It’s 2019 and gone are the days of Facebook dominating the virtual world; the not-so-new kid in town, Instagram, has bulldozed its way to the top. With multi-faceted social media outlets like Twitter and Instagram on the rise, it’s easy to understand why many users are taking advantage of these platforms as business and self-marketing tools—but also as vessels to show and discuss mental health, cultural topics and opinions on just about anything.
Particularly in the past year, Instagram has seen a ridiculous surge in usage and accounts amongst its younger demographic. Within this bustling category exists a cluster of outspoken and powerful South Asian women who have taken to the picture-sharing platform to speak out about socio-political issues and what it’s like being a woman of colour in our current societal climate.
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First up is London based model, writer and influencer Simran Randhawa. With 112k followers –and this figure showing no signs of stopping, she dazzles us with her encapsulation of her Malaysian-Indian roots. Through beautifully patterned and vibrant traditional clothing like saris, kurtas and salwars, Randhawa touches upon the importance of embracing and reclaiming your heritage which couldn’t be more fitting for a post-Brexit England. On top of this she’s been known to use the hashtag #decoloniseyourwardrobe – a strong and historically charged stab at the UK’s dreadful colonial past with India. Randhawa consistently posts stories on physical fitness, street fashion, mental health and even the langar food from her Sikh roots (see more of her recipes on @simsnackin). Honest and unapologetic, Randhawa is a great role model for younger women as she highlights the importance of learning how to accept and appreciate yourself.
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We live in a world where we equate being busy to being successful. The most common question I get asked is if I’m busy with tattooing. Yes I’m busy, so busy I made myself sick and had my first panic attack from being so overwhelmed with work. If you feel you’re being unproductive, lost or doing the bare minimum, you need to know it’s ok. It’s ok to do nothing, we need to time to breath and let our minds evolve, sometimes you can only do that by being idle. We praise people for being busy because we’ve been taught that’s what success looks like. There are more ways to be successful and you must know you are important and you are valued. Your work status doesn’t determine how successful you are. Photography by @a8lia 🧡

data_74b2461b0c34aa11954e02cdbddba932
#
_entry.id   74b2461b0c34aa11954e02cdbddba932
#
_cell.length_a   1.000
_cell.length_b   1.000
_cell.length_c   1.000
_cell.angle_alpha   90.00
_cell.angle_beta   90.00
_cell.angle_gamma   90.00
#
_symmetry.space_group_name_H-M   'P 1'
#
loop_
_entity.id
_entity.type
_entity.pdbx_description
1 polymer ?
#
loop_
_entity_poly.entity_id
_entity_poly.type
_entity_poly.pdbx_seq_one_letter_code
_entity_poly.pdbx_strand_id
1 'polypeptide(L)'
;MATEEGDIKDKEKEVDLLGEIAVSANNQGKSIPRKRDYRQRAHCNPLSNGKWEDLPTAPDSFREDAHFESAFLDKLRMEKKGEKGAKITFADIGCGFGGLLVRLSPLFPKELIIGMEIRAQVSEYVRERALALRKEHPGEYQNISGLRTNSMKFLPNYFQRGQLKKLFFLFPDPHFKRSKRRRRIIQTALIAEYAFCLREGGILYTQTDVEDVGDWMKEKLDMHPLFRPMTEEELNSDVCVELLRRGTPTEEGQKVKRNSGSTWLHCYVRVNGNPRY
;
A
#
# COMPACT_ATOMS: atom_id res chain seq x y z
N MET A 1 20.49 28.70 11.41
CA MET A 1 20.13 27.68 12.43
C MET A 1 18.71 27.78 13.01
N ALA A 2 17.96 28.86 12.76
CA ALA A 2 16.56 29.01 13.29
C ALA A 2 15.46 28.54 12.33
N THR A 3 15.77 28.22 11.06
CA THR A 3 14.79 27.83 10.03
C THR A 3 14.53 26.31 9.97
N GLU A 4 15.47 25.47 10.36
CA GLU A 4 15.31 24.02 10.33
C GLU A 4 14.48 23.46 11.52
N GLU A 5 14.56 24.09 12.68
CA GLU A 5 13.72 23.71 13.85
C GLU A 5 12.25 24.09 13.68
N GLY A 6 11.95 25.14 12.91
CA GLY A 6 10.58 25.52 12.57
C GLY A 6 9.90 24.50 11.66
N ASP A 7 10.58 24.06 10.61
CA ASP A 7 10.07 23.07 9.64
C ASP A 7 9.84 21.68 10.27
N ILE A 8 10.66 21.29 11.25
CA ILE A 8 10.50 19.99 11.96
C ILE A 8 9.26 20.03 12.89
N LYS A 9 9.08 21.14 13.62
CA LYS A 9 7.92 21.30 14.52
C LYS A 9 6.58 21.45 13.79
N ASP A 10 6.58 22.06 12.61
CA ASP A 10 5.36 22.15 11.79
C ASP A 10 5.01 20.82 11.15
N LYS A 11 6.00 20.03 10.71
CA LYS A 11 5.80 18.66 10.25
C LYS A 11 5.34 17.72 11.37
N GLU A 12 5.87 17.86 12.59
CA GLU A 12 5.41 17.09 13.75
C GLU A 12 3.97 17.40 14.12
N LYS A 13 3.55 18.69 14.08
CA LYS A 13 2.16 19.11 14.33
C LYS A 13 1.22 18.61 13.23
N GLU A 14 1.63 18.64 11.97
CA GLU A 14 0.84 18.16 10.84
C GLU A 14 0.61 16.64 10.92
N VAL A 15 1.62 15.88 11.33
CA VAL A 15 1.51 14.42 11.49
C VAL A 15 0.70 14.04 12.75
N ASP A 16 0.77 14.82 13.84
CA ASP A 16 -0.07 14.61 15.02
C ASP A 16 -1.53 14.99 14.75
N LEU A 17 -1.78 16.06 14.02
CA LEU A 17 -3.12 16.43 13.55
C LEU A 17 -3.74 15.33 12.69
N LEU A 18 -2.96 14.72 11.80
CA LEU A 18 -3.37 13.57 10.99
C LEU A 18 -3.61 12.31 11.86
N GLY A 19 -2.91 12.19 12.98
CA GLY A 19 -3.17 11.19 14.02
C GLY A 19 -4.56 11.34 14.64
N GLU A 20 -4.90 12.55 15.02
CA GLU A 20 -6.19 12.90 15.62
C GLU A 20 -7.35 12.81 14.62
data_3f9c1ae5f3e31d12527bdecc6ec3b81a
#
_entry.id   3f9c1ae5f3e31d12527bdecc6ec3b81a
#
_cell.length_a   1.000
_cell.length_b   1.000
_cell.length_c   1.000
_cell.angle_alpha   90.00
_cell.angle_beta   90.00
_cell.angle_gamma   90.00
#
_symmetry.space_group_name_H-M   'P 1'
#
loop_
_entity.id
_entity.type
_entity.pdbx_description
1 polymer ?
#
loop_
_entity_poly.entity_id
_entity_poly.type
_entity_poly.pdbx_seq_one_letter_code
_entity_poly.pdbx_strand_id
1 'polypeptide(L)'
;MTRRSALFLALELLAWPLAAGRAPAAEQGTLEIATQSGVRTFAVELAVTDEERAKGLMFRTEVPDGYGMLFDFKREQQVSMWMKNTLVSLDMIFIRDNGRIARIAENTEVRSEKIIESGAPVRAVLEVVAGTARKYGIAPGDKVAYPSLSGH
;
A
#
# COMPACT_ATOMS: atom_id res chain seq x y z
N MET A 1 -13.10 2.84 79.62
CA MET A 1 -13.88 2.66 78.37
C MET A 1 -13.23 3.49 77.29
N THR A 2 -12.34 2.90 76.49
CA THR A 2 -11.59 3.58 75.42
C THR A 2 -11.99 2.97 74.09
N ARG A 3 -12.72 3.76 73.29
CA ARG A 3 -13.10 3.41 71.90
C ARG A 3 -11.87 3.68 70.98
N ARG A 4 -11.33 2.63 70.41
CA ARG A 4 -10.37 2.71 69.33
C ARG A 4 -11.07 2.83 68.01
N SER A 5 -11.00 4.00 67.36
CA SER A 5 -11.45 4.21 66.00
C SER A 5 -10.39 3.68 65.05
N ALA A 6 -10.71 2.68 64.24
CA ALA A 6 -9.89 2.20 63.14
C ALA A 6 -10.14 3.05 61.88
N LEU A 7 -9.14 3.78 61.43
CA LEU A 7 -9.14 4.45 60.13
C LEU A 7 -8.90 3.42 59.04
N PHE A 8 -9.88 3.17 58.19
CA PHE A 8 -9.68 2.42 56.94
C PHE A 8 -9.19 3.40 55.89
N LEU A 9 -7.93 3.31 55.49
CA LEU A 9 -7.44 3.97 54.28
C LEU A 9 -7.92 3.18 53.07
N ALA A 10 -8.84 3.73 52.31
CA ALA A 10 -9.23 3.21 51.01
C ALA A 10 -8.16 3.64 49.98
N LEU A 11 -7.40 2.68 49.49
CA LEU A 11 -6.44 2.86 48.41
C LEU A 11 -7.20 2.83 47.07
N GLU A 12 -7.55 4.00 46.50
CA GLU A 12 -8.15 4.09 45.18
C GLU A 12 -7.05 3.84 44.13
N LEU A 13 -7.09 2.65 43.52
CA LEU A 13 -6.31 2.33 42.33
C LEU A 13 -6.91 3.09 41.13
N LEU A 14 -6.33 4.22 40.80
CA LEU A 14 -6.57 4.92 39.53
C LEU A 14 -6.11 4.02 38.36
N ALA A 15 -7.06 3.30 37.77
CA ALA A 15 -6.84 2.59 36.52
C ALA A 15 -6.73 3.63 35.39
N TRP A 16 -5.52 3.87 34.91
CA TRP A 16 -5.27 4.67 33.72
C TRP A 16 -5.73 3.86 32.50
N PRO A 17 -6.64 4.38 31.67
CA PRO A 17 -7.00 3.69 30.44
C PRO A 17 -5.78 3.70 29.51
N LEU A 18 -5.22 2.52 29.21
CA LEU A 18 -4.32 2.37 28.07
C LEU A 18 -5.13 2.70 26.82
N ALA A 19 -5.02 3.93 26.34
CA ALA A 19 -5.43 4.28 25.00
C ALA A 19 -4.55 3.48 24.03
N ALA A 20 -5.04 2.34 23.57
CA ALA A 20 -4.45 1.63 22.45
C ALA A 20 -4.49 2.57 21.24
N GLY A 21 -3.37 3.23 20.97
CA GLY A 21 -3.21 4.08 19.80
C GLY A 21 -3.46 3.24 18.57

Heleena Mistry channels her fierce Gujarati beliefs and glorious roots through her intricately done twists on traditional tattoos from her studio in Leicester, UK. A constant reminder that being covered in tattoos is something you can be proud of, Mistry brushes off the stigma and taboo that South Asian women aren’t allowed or considered ‘attractive’ with ink on their bodies. Tattoos of the Goddess Kali and Lord Hanuman, tribal trajva patterns and other symbols of South Asian culture, elephants, lotus flowers and Indian male and female characters, are all prevalent in her work. She’s relentless in expressing her view on other communities adopting these tattoos exclaiming that it’s a form of cultural appropriation and then shutting down rebuttals by remarking on the unspoken yet rich history of tattooing in old Indian cultures. With now over 20,000 followers, Mistry has secured her place as one of the most predominant young South Asian tattoo artists in the UK.